An entitled generation

Carmen Gomez
An entitled generation

I am a child of a past era; but that does not mean that my values are out of zinc with today’s world, or less important. Nor am I making any comparisons in order that those values of today either appear to be wrong, or less worthy. I am simply stating my case; one which I feel should be taken into consideration and given some serious thought to. 

I believe that very little is done at home, primarily, perhaps in schools, to enlighten the youth of today, by giving then something to compare their own lives with; i.e. the values we held so dear many moons ago in our hometown; when we had to work very hard for everything we wanted, because nothing came free as it does today; and yet, we still made it work.

If personal goals were not achieved, we would turn our heads to some other. We would at least try, and we were not afraid of putting in that extra elbow grease, or work that much harder.


I was chatting with a friend about the debating societies that existed in our youth, which not only broadened minds, but exercised the spirit of venture taken on, based on ones merits and desire to succeed. Perhaps in those days, if we had thought about it, we might have yearned for some extra financial help say, to set us off; for sure openings which are there today and were non existential then, might have lightened our load; they would have made our lives easier; but here’s the thing; never better.

Because in not having anyone to lead you on your way; in having to come in from the cold without a map or a helping hand to show you the way, it made you grow up faster. It gave you backbone; confidence in your abilities; a hunger to fight for what you believed in. It made you strong.

I witnessed a youth gathering recently on TV and I was glad to see so many young people attending, eager I thought, to exchange ideas, or even allow us to see their vision of the future; or hear of their aspirations to try and make our world a better place. In my day we not only fought for our own personal needs, but we wanted to make a difference. Instead of any of this, what I heard was just talk from complacent, and at the same time somewhat dissatisfied young people, who were only interested in asking politicians present, for more financial help concerning their stay in the UK; quite apart from having their studies paid for. It was sadly painful to watch when I recalled in my day, the monumental struggle we had if we wanted to achieve our dreams; a time when one had to do it all, off one’s own back.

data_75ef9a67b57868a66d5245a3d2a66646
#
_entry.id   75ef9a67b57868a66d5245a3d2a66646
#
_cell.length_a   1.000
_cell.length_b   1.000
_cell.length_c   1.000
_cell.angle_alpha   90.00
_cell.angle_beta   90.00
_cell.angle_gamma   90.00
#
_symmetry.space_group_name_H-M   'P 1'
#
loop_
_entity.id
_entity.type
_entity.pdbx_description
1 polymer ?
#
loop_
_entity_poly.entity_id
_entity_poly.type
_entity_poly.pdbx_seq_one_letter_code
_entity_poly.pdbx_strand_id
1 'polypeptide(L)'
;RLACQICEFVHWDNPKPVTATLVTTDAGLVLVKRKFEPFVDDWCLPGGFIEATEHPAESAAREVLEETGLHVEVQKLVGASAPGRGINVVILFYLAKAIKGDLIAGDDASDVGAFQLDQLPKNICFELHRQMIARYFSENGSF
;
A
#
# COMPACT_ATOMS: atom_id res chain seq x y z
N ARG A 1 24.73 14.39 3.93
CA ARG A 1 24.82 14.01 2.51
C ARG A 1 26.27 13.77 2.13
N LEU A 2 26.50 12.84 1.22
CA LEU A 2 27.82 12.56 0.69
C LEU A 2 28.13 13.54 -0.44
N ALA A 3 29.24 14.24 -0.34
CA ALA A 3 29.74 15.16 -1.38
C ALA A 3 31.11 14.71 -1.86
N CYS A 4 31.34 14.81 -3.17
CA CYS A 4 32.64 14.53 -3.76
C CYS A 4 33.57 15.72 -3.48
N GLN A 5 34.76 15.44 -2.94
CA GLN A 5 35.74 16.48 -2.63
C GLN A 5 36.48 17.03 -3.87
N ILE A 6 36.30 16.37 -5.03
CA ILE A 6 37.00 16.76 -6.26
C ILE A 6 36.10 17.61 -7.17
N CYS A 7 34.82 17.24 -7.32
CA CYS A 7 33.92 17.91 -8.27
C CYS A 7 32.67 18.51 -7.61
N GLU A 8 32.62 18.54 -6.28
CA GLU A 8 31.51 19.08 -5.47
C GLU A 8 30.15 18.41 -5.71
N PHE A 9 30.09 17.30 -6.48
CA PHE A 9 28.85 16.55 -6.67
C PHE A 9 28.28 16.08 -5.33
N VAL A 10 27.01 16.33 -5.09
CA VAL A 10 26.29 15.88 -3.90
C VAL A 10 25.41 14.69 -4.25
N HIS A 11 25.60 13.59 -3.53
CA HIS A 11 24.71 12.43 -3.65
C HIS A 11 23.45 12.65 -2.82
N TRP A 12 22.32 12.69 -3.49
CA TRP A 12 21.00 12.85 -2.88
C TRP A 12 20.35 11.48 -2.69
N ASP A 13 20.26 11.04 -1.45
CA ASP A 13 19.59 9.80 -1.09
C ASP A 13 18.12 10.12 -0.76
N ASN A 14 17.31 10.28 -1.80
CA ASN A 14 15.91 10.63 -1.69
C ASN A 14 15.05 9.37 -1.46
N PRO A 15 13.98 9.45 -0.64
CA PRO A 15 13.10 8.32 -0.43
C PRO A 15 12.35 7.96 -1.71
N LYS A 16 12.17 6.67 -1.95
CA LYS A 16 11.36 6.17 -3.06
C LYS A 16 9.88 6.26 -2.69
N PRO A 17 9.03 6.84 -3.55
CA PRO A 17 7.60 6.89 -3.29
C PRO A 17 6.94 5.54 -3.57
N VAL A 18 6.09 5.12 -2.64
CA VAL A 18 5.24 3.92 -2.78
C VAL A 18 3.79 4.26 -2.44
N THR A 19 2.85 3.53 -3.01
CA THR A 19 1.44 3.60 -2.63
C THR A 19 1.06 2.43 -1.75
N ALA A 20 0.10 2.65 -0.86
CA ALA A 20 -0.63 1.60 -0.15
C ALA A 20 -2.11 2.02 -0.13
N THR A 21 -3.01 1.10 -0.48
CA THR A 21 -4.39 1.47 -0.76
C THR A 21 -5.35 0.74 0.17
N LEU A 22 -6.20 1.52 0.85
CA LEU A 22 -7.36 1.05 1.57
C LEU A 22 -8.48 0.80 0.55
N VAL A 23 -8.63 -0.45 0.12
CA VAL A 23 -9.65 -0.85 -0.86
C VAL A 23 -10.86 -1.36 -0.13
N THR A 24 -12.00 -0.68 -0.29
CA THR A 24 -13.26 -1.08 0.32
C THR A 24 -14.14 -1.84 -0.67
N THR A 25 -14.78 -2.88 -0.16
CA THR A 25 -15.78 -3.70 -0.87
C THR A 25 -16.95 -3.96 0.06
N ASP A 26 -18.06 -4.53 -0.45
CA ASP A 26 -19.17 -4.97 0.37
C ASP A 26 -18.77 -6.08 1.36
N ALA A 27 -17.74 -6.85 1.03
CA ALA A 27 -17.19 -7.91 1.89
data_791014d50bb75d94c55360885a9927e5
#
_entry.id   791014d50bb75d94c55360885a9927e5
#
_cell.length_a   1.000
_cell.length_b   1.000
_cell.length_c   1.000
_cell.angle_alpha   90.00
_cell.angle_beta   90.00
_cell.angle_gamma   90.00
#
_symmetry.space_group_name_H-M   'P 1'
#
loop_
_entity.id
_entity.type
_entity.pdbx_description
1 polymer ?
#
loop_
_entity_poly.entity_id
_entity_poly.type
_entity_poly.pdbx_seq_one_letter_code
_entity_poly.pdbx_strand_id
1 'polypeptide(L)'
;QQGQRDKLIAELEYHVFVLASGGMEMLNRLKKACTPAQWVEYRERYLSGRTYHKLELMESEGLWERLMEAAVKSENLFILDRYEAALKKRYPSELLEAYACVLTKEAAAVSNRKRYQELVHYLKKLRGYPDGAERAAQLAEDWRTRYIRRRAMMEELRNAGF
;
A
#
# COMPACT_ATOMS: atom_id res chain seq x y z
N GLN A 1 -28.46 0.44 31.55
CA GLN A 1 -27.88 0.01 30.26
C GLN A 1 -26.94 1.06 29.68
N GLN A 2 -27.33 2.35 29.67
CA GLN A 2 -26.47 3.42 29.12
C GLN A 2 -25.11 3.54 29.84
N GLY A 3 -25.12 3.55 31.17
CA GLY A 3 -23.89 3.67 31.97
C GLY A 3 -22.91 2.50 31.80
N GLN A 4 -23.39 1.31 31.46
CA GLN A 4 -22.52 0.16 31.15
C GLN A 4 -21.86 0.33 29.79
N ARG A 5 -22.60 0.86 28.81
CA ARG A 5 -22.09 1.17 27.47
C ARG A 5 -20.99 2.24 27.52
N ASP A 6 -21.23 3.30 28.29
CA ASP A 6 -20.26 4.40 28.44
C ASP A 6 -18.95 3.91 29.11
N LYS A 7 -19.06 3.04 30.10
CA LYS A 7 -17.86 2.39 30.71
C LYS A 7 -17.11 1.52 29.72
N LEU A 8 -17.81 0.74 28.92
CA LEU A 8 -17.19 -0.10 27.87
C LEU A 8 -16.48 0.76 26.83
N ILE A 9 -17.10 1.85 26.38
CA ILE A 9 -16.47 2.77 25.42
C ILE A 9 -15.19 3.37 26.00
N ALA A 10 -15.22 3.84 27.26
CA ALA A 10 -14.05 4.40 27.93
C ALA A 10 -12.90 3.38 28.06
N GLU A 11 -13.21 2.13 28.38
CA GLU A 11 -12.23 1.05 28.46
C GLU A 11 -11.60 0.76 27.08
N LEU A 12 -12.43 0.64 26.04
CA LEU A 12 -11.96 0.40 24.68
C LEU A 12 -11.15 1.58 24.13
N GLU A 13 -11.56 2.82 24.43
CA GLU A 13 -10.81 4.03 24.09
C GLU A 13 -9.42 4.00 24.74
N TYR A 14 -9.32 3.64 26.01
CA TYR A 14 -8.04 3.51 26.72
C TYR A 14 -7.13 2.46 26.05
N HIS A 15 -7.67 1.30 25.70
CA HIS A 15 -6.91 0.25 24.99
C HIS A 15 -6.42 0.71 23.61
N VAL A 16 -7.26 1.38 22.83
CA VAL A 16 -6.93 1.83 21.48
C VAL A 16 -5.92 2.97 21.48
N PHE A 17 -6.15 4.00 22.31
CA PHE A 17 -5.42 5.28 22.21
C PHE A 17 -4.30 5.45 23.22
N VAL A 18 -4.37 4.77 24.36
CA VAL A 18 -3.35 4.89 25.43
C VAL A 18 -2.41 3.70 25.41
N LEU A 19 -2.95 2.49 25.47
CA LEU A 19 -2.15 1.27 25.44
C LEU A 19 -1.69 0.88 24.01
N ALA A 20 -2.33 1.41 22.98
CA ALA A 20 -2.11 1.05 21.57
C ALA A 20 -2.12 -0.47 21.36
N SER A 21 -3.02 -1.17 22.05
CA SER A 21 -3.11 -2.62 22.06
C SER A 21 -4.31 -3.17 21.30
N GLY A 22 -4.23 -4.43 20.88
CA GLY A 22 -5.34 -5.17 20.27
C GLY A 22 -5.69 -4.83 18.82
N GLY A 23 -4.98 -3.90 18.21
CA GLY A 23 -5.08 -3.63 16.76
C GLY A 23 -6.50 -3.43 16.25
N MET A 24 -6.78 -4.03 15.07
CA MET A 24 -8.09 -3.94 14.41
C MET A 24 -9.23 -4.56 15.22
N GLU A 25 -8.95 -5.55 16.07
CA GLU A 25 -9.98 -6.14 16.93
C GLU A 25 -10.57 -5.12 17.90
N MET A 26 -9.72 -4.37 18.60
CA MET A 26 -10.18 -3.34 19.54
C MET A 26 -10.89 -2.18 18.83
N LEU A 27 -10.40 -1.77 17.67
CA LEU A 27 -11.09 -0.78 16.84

Not their fault

It’s not their fault really, when you think about it, that they should consider unfair or below them, to have to take up some small job say, to pay for extras whilst studying at their CHOSEN Universities. University was something for the rich in my day.

What we could hope for was simply a place at college if one was lucky enough to get a Commonwealth bursary. Not much choice either as to where you wanted to go, or even study. I was confronted with the dilemma of either accepting to study a subject which had nothing to do with me or my chosen one, by the education board i.e. or not being able to go at all.

I wanted to study Drama, not out of impulse but because, as I put it to the board, I was passionate about the subject, because I knew how much this would favourably impact on a child’s formation and education. Guess what; I ended up placing my hard earned bursary on the table; which I had worked hard for, and leaving the room. That was how it was in those days. NO choice! Take it or leave it; or if your parents could somehow afford the ride they would have to fork out to support you on your way. This was not my case.

Off to UK

I decided to go to the UK anyway to find my own way; as my sister later did and many others of my generation. My parents could ill afford to accompany me; or help me find me a place to stay; or buy me kitchen utensils or lamps for digs etc. I stayed at a small hotel run by Gibraltarians as a starting point and soon after I found a place to stay. I found work to sustain me, using the knowledge acquired through my school years, whilst I looked for an agent to represent me, and find a way to achieve my temporary membership card within the actors union, without which I could never hope to work in my desired profession.

Did this come easy? No! It was an uphill struggle, where I had to use my initiative. When I fell, I picked myself up and continued unabated. I had to work hard and put my hand to many a job in-between going up for acting jobs. Did I pick up the phone to ask for money back home? No; because apart from the fact that there might not have been any to give me, I wanted to stand on my own two feet and prove I could get where I wanted through my own efforts.

A great many of my generation made a successful career for themselves. Young people who were prepared to work to learn a trade; people who were not counting on the government for freebies or just looking for a stable job however uninteresting, with a pension in sight. All this even before they’ve had time to think for themselves and ask themselves what they really want out of life! So I am sorry for this entitled generation, because they are missing out on life.